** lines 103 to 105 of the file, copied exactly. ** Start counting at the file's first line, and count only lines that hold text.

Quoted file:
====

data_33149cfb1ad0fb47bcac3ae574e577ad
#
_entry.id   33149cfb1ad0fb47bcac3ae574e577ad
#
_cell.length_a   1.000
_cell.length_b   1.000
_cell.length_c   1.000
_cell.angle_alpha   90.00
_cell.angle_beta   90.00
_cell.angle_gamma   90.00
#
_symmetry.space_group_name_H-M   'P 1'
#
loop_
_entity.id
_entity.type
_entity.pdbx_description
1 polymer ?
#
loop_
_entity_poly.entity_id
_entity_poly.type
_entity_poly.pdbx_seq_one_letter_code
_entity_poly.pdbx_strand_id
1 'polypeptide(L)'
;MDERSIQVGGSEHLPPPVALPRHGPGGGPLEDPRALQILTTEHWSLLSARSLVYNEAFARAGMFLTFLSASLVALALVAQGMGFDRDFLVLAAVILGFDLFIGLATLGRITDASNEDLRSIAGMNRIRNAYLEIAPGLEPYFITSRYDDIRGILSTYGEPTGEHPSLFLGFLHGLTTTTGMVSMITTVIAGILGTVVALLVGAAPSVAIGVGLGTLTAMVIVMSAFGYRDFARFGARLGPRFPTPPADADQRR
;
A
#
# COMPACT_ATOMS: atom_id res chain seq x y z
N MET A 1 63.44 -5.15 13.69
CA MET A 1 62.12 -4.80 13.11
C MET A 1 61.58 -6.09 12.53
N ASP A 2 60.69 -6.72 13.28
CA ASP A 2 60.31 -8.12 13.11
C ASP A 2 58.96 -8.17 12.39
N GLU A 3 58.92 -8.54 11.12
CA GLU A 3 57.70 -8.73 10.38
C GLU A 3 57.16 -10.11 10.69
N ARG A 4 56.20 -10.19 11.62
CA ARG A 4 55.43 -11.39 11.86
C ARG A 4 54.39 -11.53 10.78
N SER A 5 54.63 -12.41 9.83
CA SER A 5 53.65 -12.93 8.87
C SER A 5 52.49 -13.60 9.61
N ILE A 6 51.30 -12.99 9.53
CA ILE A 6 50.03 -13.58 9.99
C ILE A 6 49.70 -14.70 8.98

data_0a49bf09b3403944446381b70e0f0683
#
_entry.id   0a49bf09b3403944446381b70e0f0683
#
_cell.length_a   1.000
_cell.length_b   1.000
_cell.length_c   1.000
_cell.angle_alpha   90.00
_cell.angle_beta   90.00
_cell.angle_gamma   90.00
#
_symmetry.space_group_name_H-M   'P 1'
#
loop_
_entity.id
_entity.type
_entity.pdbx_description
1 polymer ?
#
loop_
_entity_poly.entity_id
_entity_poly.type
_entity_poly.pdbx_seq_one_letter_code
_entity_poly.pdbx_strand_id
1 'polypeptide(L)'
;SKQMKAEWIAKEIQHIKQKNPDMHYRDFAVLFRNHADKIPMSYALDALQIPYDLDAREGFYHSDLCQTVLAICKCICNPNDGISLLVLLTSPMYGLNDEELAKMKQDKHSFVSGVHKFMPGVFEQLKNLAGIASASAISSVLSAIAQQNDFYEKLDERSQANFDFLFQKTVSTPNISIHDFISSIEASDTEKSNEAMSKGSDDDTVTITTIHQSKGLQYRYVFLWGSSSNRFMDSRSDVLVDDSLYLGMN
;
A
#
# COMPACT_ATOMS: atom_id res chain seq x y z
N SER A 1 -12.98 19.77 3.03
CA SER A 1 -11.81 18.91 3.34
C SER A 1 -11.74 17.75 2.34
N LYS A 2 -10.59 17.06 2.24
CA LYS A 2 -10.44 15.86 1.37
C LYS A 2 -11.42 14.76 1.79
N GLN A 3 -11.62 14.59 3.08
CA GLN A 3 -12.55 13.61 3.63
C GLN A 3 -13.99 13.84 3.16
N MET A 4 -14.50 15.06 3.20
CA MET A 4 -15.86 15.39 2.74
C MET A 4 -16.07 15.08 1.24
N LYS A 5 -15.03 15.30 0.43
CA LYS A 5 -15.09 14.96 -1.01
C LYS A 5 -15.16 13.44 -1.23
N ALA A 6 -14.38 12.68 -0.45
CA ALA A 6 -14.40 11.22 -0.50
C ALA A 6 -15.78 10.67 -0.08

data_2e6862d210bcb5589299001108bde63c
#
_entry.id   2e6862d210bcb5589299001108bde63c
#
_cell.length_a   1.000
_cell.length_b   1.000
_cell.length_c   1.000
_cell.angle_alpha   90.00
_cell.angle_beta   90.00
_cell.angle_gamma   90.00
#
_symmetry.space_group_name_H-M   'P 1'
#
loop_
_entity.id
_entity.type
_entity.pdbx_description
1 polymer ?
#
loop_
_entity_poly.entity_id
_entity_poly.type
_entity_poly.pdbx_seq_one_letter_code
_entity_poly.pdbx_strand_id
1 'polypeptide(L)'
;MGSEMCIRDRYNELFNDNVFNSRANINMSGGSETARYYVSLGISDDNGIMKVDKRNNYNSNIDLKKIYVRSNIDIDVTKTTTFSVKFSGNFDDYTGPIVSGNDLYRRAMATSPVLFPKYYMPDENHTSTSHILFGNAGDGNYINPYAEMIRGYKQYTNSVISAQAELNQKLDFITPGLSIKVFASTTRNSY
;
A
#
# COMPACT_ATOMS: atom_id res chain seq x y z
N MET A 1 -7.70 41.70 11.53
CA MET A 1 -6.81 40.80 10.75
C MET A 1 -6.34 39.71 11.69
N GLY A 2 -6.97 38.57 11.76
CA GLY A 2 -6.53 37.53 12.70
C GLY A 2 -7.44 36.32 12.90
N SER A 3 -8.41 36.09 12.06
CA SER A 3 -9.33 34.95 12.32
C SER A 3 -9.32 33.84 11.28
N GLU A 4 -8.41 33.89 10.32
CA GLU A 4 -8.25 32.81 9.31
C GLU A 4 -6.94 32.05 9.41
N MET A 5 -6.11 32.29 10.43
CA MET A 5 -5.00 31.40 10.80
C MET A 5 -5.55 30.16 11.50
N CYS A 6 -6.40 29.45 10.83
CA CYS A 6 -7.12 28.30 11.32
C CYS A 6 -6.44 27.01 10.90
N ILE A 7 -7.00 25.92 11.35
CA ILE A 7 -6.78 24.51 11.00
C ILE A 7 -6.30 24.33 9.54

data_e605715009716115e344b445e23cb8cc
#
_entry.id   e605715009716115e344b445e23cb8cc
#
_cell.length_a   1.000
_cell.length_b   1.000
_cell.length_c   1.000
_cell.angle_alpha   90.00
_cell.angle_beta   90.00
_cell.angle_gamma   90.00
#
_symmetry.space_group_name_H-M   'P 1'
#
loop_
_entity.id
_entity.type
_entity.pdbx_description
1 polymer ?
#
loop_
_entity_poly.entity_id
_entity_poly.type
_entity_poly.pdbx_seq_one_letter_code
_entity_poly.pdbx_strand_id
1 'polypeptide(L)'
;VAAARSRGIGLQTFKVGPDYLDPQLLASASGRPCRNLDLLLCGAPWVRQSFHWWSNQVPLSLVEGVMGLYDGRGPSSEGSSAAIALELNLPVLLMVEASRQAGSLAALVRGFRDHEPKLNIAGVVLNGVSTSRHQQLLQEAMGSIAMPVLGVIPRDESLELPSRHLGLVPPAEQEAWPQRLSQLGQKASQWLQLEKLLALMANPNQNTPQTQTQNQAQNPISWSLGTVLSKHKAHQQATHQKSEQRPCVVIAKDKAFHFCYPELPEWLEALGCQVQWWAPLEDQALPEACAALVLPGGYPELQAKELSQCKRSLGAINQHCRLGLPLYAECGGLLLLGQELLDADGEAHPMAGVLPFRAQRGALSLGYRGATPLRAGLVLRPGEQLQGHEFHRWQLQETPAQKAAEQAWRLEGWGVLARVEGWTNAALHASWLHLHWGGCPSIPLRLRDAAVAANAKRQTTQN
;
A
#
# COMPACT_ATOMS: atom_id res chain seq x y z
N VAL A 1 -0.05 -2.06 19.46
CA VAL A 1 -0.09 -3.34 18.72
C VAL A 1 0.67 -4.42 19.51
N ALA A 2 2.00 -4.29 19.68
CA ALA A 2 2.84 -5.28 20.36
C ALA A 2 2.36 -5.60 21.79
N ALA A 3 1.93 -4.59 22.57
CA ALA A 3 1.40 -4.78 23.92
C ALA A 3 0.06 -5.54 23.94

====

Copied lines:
_cell.length_c   1.000
_cell.angle_alpha   90.00
_cell.angle_beta   90.00